Courtesy Reuters

Canada, the Empire and the League

NOT the least remarkable feature of Canada's remarkable general election campaign, which ended in October in the return of the Liberal Party to power, was the fact that the appeals of the major parties avoided all temptations to exploit the critical international situation for political purposes. This was a break in the Canadian political tradition, and it bore striking testimony to the effect of Canada's new status of independence and equality upon the poise and balance of our parties. Formerly the attitude owed by Canada to Great Britain in matters of war and defense was a continuing issue in our politics which, in times of excitement, threatened to submerge all other issues.

The contrast between the excitement which attended the Chanak incident in 1922 and the calm of 1935 when the international situation was even more menacing, is a measure of our growth in a sense of national dignity and reserve. The League of Nations was in existence in 1922; but when the new and aggressive Turkish Republic threatened the arrangements of the Treaty of Sèvres, the government of Great Britain at once accepted the responsibility of defending the threatened positions and forthwith sent advices to the governments of the Dominions which have been variously described as messages of mere information and as a summons to take part in the struggle which was thought to be impending. That they were the latter cannot be successfully denied.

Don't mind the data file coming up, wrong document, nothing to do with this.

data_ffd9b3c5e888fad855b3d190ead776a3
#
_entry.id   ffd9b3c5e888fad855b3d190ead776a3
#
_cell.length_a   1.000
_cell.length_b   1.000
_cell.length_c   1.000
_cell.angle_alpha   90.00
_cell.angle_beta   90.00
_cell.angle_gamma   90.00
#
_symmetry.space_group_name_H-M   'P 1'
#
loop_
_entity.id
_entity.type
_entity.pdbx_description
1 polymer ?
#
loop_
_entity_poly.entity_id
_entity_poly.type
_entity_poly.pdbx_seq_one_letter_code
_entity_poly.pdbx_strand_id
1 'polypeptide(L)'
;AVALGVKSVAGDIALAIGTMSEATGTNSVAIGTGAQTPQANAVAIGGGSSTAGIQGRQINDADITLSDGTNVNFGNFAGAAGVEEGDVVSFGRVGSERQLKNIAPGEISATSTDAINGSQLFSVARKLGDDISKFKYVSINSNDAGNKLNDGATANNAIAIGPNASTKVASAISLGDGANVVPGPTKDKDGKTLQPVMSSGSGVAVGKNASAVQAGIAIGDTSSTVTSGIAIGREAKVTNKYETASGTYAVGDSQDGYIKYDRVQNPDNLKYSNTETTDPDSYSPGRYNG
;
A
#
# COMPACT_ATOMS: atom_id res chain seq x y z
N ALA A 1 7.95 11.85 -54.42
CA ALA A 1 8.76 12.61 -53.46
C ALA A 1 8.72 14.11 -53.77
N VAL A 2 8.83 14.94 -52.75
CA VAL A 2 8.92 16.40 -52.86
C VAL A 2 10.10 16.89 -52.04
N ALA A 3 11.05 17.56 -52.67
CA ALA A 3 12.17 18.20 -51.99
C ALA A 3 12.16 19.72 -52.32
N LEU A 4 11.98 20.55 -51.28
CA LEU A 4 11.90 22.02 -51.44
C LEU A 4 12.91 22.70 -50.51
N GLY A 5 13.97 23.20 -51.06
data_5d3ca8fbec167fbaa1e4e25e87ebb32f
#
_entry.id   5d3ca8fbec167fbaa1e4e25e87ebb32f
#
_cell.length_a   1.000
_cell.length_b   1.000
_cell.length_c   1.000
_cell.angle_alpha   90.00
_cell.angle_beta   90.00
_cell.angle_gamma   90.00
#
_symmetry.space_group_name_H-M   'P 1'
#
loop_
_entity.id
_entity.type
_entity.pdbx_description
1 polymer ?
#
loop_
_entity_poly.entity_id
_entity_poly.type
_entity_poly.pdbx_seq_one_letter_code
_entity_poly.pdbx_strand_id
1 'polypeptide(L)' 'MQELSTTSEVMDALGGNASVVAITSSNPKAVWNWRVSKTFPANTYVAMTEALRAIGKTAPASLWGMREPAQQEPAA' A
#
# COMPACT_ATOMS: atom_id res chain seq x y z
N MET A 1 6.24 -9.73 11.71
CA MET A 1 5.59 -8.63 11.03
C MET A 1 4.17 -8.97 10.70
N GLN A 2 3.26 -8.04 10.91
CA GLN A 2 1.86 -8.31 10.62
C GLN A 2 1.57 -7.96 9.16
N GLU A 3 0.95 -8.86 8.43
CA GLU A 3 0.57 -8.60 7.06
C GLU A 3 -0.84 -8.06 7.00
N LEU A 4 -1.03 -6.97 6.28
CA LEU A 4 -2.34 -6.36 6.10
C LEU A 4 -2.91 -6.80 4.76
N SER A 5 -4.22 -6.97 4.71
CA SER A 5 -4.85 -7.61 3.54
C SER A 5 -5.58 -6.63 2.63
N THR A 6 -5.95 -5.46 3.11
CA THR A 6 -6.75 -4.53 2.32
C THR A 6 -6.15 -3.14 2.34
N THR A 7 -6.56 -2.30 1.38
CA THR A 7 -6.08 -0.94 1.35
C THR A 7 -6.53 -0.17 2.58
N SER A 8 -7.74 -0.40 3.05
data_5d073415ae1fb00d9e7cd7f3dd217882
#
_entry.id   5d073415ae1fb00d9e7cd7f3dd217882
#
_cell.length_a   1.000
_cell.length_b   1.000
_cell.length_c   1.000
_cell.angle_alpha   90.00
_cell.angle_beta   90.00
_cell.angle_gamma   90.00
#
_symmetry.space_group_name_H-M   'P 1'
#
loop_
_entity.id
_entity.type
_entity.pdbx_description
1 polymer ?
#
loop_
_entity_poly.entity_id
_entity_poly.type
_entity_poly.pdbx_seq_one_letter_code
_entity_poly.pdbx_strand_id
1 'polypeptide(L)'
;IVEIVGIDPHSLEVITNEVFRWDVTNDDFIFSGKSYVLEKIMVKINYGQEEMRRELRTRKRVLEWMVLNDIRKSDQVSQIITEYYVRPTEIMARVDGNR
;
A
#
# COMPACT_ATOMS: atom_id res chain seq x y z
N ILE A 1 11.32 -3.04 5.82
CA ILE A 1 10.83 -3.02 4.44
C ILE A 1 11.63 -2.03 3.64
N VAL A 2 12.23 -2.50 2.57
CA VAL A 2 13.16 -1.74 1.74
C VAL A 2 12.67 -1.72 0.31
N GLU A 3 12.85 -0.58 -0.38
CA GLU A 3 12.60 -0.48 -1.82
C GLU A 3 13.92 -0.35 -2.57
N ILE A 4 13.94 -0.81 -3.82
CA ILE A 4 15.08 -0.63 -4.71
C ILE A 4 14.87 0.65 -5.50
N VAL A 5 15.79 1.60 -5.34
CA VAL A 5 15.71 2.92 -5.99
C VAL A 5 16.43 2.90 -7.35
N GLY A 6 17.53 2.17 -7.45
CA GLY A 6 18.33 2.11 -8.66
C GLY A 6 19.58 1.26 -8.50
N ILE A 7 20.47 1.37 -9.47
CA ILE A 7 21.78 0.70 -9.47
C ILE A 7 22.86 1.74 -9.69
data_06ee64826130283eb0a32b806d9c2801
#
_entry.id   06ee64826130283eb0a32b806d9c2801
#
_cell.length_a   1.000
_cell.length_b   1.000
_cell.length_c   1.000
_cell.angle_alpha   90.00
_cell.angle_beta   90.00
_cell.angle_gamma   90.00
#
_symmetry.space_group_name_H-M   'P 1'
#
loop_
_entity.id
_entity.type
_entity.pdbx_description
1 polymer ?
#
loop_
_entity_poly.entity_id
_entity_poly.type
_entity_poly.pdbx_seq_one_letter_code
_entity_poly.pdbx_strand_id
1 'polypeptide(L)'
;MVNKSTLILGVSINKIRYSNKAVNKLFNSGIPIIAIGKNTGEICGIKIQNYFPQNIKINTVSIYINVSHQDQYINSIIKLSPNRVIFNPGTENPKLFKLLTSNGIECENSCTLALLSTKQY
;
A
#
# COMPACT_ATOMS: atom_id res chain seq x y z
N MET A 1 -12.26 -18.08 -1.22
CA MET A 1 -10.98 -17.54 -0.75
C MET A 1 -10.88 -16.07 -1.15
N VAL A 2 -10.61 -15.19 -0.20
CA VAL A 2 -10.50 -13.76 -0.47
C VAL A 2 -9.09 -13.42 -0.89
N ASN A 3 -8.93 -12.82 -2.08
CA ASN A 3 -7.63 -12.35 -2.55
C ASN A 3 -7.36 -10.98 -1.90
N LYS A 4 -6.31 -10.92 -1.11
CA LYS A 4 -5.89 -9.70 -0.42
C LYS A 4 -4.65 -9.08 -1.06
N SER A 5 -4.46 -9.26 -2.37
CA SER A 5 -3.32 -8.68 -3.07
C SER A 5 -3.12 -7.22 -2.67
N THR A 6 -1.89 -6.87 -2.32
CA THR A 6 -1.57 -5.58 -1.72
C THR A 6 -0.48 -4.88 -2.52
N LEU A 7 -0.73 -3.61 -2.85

This 1922 call to action was a "try-out" of a system of imperial government which had been tentatively agreed upon at the Imperial Conference the year before. The system provided for common external policies and for common action in support or defense of them. When the hour came for its application it broke down principally because Canada, where there had been a change of government from Conservative to Liberal between 1921 and 1922, failed to obey the summons pending consideration of the situation by the Canadian Parliament. There was wide-spread resentment in Canada because the government at Ottawa refused to

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